Statistics show that mental health issues plague prison inmates on a much higher level than the general population. Additionally, inmates suffering from mental health issues tend to spend a much longer time in jail and actually receive the least amount of help needed in order to keep them from ever being incarcerated again. These conditions create a revolving door effect where the inmates most in need for help are often the ones who return to prison.
Why then does this cyclical process happen? Doesn’t the law guarantee inmates adequate treatment to address their mental health needs? The answer lies in the fact that these mentally ill inmates are not medicated and thus, understanding their basic rights is nearly impossible. Inevitably, this leads to our current situation where prisons house more of our mentally ill than hospitals do. According to the National Sheriffs’ Association, 3.2 times more mentally ill persons are incarcerated rather than receiving treatment at a hospital. Coupled with the fact that incarcerating an individual is much more costly than providing mental health treatment, it could be said that we’re facing a major crisis.
There has, however, been progress in providing better mental health help for inmates. For example, as of 2008, 44% of prison systems now have a dedicated line item in their departmental budgets for mental health care. This is a sharp rise from 29% in 2004. Additionally, 53% of systems now use telemedicine in order to deliver clinical care to inmates in need. According to the Federal Bureau of Prisons, inmates are provided with crisis intervention support, resulting in a suicide rate that is lower than the general population.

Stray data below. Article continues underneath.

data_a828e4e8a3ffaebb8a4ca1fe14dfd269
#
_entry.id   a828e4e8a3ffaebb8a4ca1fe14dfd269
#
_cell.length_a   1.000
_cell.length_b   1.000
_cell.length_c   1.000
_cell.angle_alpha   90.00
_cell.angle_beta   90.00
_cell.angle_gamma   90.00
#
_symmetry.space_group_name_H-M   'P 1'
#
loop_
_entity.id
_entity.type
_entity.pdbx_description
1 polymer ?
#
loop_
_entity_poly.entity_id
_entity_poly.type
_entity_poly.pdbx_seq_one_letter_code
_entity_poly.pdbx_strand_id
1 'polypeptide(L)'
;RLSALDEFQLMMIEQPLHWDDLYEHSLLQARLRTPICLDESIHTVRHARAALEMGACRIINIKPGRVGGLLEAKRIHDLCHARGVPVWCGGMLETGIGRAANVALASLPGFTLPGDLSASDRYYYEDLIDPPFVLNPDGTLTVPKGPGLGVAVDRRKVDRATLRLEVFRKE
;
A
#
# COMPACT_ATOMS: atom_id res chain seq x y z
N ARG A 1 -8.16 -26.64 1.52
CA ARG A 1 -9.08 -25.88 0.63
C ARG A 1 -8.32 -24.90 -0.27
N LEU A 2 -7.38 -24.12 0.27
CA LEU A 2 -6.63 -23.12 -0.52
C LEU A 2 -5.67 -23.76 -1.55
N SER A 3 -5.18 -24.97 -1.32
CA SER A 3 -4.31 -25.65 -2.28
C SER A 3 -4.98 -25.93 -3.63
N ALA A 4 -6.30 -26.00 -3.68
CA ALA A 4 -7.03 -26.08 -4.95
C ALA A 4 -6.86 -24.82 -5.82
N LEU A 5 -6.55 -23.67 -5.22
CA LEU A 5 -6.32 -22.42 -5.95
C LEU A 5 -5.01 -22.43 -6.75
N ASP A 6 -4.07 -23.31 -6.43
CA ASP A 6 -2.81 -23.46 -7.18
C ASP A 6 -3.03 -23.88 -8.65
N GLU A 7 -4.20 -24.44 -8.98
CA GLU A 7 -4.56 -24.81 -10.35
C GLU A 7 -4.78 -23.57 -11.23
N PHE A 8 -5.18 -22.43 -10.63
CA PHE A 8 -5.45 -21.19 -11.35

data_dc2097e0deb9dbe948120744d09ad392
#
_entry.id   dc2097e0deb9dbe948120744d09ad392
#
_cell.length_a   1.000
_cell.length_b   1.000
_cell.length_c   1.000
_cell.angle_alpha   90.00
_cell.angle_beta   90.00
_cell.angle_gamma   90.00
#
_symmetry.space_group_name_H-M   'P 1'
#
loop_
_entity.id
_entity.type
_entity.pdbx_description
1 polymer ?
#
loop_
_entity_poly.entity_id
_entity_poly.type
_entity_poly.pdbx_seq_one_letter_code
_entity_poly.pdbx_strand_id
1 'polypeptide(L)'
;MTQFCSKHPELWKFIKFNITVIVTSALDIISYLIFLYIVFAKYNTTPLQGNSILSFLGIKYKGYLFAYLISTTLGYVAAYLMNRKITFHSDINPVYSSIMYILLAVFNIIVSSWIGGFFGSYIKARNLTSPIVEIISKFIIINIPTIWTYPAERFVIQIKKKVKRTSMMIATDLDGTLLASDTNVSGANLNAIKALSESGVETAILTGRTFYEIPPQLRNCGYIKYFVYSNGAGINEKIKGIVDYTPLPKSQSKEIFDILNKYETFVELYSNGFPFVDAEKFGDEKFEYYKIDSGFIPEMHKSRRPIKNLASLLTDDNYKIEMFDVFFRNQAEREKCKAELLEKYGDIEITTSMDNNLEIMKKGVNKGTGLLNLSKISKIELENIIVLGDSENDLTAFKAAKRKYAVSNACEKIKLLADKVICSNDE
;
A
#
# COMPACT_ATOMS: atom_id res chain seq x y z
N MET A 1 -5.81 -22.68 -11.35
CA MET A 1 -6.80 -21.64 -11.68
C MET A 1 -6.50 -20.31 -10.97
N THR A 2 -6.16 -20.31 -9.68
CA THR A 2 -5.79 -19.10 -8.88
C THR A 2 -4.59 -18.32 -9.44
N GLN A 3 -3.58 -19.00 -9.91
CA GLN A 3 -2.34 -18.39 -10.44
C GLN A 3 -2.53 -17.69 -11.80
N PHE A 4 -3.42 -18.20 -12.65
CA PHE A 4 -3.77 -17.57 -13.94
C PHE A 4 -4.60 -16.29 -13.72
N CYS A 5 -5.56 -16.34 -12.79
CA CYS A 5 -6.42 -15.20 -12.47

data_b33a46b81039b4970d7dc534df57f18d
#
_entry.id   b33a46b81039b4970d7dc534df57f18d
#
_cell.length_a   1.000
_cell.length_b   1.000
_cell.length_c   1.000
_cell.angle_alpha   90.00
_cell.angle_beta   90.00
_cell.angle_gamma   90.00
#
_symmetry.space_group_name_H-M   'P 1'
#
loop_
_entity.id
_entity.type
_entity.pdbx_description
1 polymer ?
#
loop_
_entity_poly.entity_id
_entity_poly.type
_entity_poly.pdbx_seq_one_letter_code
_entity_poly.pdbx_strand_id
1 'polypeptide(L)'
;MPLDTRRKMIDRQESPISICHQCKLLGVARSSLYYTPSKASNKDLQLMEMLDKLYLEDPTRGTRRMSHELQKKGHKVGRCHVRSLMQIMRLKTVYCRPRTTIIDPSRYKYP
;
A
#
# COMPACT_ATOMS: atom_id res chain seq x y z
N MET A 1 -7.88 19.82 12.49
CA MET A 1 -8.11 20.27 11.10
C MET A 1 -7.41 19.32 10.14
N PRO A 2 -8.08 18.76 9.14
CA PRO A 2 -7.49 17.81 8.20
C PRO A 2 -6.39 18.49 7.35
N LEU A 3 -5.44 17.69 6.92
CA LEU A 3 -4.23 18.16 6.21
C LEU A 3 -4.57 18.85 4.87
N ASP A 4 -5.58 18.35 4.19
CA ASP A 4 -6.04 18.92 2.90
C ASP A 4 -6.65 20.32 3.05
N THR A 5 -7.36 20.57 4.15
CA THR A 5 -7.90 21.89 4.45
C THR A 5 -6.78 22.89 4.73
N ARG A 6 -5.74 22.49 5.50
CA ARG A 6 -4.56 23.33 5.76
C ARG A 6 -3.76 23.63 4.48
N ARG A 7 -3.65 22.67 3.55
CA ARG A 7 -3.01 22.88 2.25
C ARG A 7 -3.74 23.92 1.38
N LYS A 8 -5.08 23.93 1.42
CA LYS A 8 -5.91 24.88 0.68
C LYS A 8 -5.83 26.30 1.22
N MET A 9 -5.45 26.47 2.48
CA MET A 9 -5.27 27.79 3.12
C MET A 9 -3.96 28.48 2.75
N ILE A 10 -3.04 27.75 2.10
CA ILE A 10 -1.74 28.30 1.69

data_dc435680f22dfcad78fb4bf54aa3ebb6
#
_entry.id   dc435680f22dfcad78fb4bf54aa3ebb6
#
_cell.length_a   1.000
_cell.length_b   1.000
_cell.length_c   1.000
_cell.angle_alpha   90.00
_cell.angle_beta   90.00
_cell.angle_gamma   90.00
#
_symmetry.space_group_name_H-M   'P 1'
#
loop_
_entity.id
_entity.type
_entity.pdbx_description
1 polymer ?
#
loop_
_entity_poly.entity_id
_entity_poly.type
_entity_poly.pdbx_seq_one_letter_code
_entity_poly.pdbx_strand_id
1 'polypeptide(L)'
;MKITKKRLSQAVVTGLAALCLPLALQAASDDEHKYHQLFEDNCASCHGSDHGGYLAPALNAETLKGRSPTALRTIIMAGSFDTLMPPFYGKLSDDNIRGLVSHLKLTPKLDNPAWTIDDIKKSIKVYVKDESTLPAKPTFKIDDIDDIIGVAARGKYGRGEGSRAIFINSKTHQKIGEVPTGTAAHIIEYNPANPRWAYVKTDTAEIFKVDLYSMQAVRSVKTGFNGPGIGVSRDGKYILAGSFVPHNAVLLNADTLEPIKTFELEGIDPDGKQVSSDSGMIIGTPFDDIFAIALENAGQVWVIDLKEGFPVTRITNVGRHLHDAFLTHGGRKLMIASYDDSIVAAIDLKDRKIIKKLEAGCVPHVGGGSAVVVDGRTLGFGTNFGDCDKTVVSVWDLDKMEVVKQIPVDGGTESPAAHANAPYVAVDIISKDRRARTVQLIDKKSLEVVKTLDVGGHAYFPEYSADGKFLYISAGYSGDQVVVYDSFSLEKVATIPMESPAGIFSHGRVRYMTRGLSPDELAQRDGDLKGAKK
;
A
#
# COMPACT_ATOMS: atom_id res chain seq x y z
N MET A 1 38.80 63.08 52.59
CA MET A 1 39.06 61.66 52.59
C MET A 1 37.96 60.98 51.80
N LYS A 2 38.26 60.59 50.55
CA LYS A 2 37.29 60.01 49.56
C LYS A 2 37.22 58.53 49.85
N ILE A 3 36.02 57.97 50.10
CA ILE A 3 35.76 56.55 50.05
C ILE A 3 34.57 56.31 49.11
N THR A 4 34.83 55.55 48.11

In order to obtain mental health help, it is best if the inmates shares recent history if treatment of being medicated with prison officials. Even better is that this is known before sentencing as help can be assigned to the prisoner. Moreover, the prisoner can disclose this information later on when appealing to prison officials for mental health help.
Unfortunately, the treatments vary in scope and quality from state to state. Some states offer treatment at community health providers and increased supervision while on parole while others merely offer safer housing for mentally ill inmates. The good news is that managed out-of-prison care is becoming more popular with inmates that have serious mental health needs. Additionally, jail staffs have been mandated to receive special training for dealing with mentally ill inmates.
In conclusion, because each state offers different kinds of mental health help for inmates, it’s best that you research your state’s specific treatments and it’s also important to keep in contact with an attorney in order to maximize your treatment. Serious changes need to be made in the current system. There are, however, steps that can be taken in order to better the situation of many inmates.
written by Brandon, Friday, 06:31 PM, June 25, 2010